Microsoft earnings beat forecasts, shares jump 8% as AI juice sales rise

April 25 (Reuters) – Microsoft Corp (MSFT.O) beat Wall Street’s quarterly revenue and profit estimates on Tuesday, driven by growth in its cloud computing and Office productivity software businesses, and Microsoft said that artificial intelligence products were driving sales.

The company expects revenue from its major segments for the current quarter to meet or exceed Wall Street targets.

Shares gained 8.3% in aftermarket trading following a report from Redmond, Wash.-based Microsoft that reported earnings of $2.45 per share in the fiscal third quarter, beating estimates of $2.23, according to Refinitiv data and up 10% from the same quarter last year.

In regular trading, earnings fears sent Microsoft down 2.2%, making it the biggest drag on the S&P 500 on Tuesday ahead of its report.

Revenue rose 7% to $52.9 billion in the quarter ended March, slightly beating analysts’ average estimate of $51.02 billion, according to Refinitiv. The bulk of Microsoft’s sales still come from selling cloud computing software and services to customers.

But the company made headlines this year with its partnership with ChatGPT creator OpenAI and enhancing the Bing search engine with artificial intelligence technology.

Microsoft said its Azure cloud business grew 27% in the last reported quarter, beating analyst expectations for growth of 26.6%, according to the consensus of 23 analysts surveyed by Visible Alpha.

Chief Executive Satya Nadella told investors on a conference call that the company has more than 2,500 Azure-OpenAI service customers and described AI-powered features in a wide range of products.

Bing, a longtime Google search engine, has 100 million daily users and has seen downloads jump since the AI ​​features were added, Nadella said.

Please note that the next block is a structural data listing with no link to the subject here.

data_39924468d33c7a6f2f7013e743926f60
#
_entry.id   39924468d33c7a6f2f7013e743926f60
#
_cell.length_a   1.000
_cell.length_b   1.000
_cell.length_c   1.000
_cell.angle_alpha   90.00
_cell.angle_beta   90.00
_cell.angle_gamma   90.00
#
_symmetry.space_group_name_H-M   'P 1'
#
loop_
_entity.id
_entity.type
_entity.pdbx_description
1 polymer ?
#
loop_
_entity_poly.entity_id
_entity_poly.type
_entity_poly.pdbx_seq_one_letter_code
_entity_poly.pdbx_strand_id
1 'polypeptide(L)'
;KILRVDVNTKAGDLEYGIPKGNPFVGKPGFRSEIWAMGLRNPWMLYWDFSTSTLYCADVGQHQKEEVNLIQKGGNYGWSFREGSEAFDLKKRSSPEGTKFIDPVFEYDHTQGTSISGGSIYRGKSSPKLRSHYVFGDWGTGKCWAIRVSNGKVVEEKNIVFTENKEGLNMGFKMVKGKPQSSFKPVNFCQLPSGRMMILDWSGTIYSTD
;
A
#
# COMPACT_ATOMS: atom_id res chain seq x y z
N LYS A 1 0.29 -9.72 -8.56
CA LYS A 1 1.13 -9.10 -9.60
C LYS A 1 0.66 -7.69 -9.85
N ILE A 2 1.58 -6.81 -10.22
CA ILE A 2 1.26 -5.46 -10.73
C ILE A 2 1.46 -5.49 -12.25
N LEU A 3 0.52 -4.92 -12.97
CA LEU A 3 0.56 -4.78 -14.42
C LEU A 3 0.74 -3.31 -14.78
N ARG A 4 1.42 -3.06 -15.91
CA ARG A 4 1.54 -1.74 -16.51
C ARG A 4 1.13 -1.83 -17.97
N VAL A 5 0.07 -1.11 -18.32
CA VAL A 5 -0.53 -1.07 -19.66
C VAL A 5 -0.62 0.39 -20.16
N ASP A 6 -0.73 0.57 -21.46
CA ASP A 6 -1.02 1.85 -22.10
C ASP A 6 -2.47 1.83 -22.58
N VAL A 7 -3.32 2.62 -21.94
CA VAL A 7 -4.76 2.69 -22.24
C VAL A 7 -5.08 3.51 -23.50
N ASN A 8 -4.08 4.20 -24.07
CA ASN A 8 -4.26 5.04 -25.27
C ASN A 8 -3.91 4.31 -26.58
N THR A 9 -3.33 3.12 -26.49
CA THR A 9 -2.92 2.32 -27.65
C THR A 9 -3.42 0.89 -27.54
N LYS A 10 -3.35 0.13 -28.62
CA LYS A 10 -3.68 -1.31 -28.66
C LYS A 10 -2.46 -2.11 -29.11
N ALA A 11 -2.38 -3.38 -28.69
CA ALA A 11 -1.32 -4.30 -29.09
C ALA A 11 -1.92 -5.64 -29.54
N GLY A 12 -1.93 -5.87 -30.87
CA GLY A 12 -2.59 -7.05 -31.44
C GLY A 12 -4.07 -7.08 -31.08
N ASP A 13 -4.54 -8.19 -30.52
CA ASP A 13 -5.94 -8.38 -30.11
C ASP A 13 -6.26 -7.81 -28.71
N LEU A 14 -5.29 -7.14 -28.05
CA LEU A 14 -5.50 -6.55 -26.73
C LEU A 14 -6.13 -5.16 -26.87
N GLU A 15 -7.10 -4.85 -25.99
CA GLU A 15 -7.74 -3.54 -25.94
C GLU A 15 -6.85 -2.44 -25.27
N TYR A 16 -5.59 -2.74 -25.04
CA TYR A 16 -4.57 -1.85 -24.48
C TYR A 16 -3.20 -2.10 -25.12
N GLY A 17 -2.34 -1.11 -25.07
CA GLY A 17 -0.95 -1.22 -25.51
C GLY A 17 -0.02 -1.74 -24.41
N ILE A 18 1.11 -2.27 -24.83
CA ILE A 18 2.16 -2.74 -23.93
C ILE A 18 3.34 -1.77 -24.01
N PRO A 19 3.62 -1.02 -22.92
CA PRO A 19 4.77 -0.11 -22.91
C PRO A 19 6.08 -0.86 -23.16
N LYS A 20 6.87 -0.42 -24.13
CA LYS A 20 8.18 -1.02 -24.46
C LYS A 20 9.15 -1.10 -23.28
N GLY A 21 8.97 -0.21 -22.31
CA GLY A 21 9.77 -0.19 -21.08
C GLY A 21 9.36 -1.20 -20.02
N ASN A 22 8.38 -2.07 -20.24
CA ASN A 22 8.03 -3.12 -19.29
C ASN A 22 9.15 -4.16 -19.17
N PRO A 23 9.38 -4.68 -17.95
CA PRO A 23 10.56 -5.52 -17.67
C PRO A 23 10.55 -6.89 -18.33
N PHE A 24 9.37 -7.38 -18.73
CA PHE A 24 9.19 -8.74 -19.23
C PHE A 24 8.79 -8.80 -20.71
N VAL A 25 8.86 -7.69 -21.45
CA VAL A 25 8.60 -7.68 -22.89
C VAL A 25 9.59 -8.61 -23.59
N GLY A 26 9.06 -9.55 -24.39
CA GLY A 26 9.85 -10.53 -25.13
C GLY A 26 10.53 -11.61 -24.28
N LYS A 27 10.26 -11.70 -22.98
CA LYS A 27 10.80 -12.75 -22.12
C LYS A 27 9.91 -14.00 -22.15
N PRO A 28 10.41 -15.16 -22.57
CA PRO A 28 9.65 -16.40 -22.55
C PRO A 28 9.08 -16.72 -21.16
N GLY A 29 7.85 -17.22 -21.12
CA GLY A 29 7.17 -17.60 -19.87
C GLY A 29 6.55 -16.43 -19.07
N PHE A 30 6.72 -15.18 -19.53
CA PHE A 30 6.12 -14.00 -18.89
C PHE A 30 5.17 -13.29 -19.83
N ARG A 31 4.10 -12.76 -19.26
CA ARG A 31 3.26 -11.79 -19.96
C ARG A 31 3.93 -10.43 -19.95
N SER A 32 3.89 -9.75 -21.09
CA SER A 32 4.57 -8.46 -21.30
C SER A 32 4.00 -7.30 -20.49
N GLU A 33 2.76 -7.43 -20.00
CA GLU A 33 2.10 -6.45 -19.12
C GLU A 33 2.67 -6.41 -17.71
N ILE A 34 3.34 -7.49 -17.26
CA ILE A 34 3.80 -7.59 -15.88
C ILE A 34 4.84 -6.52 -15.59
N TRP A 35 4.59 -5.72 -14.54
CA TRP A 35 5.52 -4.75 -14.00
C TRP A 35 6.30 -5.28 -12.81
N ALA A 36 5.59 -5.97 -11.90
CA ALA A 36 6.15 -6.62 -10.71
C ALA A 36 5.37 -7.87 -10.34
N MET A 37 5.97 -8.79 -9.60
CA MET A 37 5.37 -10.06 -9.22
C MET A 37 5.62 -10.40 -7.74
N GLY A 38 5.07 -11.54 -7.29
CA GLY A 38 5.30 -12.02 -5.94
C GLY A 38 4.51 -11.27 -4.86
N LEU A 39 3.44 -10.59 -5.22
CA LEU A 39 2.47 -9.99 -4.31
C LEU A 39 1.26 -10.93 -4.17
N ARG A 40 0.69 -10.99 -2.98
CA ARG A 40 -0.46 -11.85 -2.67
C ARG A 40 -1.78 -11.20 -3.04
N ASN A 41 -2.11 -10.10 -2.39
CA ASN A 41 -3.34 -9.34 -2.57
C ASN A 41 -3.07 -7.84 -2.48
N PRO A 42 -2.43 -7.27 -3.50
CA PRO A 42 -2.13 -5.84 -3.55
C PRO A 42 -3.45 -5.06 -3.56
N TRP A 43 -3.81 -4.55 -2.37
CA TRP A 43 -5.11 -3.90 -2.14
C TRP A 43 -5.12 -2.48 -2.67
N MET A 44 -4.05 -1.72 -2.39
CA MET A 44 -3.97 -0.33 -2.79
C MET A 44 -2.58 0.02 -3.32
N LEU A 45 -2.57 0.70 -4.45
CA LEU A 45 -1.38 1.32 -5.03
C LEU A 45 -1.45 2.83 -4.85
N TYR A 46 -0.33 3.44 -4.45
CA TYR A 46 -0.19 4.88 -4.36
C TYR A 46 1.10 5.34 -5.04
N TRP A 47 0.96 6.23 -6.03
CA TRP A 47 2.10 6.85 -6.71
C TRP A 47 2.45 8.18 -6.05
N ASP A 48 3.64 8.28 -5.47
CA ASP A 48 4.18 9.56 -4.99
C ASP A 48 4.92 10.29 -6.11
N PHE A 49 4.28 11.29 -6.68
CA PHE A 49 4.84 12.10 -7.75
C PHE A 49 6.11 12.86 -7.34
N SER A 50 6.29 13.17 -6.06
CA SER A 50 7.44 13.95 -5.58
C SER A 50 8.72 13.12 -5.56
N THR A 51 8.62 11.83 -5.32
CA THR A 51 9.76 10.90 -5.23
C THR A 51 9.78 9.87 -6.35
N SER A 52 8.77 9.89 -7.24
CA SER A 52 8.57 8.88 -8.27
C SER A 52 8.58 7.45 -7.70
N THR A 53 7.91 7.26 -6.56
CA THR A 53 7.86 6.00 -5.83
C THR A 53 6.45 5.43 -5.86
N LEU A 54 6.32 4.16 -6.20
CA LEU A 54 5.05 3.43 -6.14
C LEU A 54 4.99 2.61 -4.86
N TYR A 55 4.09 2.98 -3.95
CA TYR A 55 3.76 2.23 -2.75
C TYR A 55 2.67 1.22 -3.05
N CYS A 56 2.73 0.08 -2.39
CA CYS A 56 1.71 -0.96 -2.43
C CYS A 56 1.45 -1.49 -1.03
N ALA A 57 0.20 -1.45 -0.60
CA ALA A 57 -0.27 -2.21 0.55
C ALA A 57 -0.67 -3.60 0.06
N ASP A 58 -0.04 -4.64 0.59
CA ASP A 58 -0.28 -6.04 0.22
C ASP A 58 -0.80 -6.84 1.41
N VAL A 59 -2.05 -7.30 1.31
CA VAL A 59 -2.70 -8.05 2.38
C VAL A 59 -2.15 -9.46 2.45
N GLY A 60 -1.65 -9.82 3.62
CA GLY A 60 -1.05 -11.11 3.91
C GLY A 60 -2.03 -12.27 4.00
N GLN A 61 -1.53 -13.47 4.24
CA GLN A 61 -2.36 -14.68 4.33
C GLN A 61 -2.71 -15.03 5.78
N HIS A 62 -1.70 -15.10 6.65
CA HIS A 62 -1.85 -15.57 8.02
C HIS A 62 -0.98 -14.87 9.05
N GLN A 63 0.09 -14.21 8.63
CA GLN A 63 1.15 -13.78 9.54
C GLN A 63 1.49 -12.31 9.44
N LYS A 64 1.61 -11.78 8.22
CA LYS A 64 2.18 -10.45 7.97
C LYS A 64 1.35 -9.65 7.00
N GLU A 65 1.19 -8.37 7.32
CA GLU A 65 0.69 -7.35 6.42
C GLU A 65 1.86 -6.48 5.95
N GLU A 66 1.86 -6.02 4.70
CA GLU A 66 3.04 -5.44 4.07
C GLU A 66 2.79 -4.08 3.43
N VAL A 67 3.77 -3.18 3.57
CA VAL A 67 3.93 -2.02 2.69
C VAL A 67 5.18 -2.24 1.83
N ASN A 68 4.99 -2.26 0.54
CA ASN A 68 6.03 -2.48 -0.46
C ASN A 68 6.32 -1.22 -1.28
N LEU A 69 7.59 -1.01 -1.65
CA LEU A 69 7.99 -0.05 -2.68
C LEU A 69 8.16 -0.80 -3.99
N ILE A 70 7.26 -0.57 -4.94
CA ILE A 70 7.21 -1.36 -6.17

Microsoft forecasts revenue from the Intelligent Cloud unit for the current quarter, fiscal year four, of $23.6 billion to $23.9 billion compared to Wall Street’s average target of $23.8 billion, according to Refinitiv.

It recorded revenues in the More Personal Computing segment of $13.35 billion to $13.75 billion, which would exceed Wall Street’s estimate of $13.2 billion. The Productivity and Business Processes unit, which includes Office, generated revenue of $17.9 billion to $18.2 billion, which would exceed analysts’ average target of $17.8 billion.

Analysts had expected a bleak economic outlook to hit Microsoft’s Windows business, which is heavily dependent on PC sales that have faltered in recent quarters. The drop in sales in the segment was less severe than analysts expected, with Microsoft reporting revenue of $13.3 billion against analyst estimates of $12.19 billion, according to Refinitiv data. .

The company’s productivity segment, which includes its Office software and advertising sales for social networking site LinkedIn, also beat analysts’ expectations with revenue of $17.5 billion against estimates. $16.99 billion, according to Refinitiv.

Overall revenue for the company’s cloud unit, which includes Azure along with other services, was $22.1 billion, slightly above estimates of $21.85 billion. dollars, according to Refinitiv data.

Alphabet Inc (GOOGL.O), which also has a large cloud business, reported strong results on Tuesday, rising its shares 2.4% after the bell. Those results and those of Microsoft helped boost shares of Inc (AMZN.O), another major cloud operator, by 4.8% in after-hours trading.

Reporting by Yuvraj Malik in Bengaluru; Editing by Maju Samuel and David Gregory

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Jane Lee

Thomson Reuters

Reports on global trends in computing, from coverage of semiconductors and the tools to manufacture them to quantum computing. Has 27 years of reporting experience in South Korea, China and the United States and previously worked for the Asian Wall Street Journal, Dow Jones Newswires and Reuters TV. In her free time, she studies mathematics and physics in order to understand quantum physics.

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